Cognitive behavioral therapy (CBT) can help women by showing them how to observe the relationship between their thoughts, feelings and actions, according to the National Alliance on Mental Illness. This sort of therapy helps hone in on self-destructive behavior and irrational thought to attempt to change thinking patterns from negative to positive. This type of therapy can be especially beneficial to those suffering from depression, anxiety, eating disorders, and substance abuse problems.
Psychotherapy, or talk therapy, is very useful for mild to moderate depression. It can help women identify the feelings, actions and ideas that play a role in their mental illnesses to give them a greater sense of control over their condition.
Group Therapy usually involves one or more psychologists that lead a small group, usually focused on a specific problem. These groups usually act as support network, helping relinquish feelings of isolation or going through a problem alone. Listening to other’s problems, strategies, and solutions also helps change perspective and can help enable people to discover a range of solutions and strategies for coping with their own illnesses. There are wide varieties of group options available, so talk to a general practitioner or psychologist for recommendations, or look for any sponsored by local clinics.
Hormone Replacement Therapy (HRT) might help women who are depressed or experiencing mood changes associated with premenstrual syndrome and premenstrual dysphoric disorder. It can also help those who have sudden drops in the levels of hormones after menopause or childbirth.
Leading a Healthy Lifestyle can also help alleviate mental illness symptoms. Activities such as daily exercise, relaxation, eating healthy, engaging in social activities, and journaling are all positive actions that are typically beneficial towards treatment.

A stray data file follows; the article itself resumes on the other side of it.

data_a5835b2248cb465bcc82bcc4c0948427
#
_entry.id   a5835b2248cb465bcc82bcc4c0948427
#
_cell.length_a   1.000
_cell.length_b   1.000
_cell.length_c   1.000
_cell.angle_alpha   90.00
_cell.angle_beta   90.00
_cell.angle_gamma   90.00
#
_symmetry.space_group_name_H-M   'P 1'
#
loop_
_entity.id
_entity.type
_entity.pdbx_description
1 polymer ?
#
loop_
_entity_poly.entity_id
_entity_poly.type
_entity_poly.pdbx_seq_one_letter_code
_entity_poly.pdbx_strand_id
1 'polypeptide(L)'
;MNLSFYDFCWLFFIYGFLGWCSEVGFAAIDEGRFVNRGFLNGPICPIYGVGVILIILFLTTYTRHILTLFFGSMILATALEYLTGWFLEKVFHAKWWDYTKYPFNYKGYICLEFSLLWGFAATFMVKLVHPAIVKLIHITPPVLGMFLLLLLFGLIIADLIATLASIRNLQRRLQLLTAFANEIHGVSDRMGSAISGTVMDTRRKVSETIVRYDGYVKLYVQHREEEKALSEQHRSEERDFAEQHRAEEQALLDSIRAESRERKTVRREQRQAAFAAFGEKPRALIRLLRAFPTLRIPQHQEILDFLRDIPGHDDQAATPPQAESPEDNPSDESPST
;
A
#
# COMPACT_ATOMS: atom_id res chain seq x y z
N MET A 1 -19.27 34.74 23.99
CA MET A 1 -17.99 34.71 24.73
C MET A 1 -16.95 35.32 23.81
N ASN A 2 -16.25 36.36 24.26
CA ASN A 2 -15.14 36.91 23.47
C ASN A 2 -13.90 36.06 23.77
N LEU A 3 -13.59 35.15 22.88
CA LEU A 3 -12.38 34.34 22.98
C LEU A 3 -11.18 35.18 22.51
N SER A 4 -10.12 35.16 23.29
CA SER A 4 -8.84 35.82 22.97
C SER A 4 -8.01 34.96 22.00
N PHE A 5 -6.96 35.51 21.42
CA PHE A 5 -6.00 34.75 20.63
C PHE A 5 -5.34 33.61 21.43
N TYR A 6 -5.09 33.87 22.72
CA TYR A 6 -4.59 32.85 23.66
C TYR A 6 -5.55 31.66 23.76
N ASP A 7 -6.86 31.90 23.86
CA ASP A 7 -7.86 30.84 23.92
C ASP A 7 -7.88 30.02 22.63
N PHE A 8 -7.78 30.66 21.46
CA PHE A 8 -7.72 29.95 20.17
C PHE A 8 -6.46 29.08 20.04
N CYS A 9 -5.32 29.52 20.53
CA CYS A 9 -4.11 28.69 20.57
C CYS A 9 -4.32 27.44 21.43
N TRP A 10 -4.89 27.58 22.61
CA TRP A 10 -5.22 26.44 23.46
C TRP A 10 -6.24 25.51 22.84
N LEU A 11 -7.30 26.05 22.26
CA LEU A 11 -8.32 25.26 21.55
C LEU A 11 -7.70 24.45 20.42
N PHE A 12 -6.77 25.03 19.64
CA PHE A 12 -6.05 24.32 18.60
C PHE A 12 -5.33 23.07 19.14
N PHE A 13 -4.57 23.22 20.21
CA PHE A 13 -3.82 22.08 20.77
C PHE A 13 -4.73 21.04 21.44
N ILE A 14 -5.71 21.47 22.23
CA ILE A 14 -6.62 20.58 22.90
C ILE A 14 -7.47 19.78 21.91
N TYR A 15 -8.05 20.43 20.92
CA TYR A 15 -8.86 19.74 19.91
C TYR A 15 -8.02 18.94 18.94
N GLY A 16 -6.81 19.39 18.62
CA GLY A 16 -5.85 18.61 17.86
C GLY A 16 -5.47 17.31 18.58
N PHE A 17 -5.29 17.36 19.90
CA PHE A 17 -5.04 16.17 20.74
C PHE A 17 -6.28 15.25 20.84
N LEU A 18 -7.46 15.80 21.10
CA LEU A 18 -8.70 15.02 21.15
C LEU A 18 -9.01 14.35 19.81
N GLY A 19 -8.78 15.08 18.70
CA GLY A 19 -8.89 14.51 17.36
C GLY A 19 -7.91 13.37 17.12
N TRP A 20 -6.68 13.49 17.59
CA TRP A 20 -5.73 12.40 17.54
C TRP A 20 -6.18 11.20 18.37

Paying for Treatment
Most health insurance plans will cover treatment for mental illnesses, such as therapy sessions and medication. Talk to your insurance provider about what behavioral health treatments are covered. If you do not have access to health insurance, you may have access to Medicaid or Medicare. To see if you are able to qualify for these and other government programs, and to see what kinds of coverage are provided, contact the Centers for Medicare and Medicaid Services (CMS), at 877-267-2323. You can also find contact information for your state’s mental health program from the National Association of State Mental Health Program Directors at http://www.nasmhpd.org/members.html. Your state mental health agency will be helpful in telling you how mental health services in your state are funded. Information about medical and health care assistance is available at your county/city social services departments, health and human services department, or Social Security office.
Minnesota Women’s Mental Health Resources
Women’s Mental Health Clinic
Hennepin County Medical Center
914 South 8th Street
Shapiro Building, Suite 110
Minneapolis MN 55404
Women’s Group Therapy – Thursdays, 6:00pm-8:00pm
Minnesota Mental Health Clinics, Eagan Clinic Location
To schedule a program assessment, phone 651-365-8222.
National Alliance on Mental Illness (NAMI) Minnesota
800 Transfer Road, #31
Saint Paul, MN 55114
A list of mental health crisis phone numbers by Minnesota county can be found at the Minnesota Department of Human Services website at: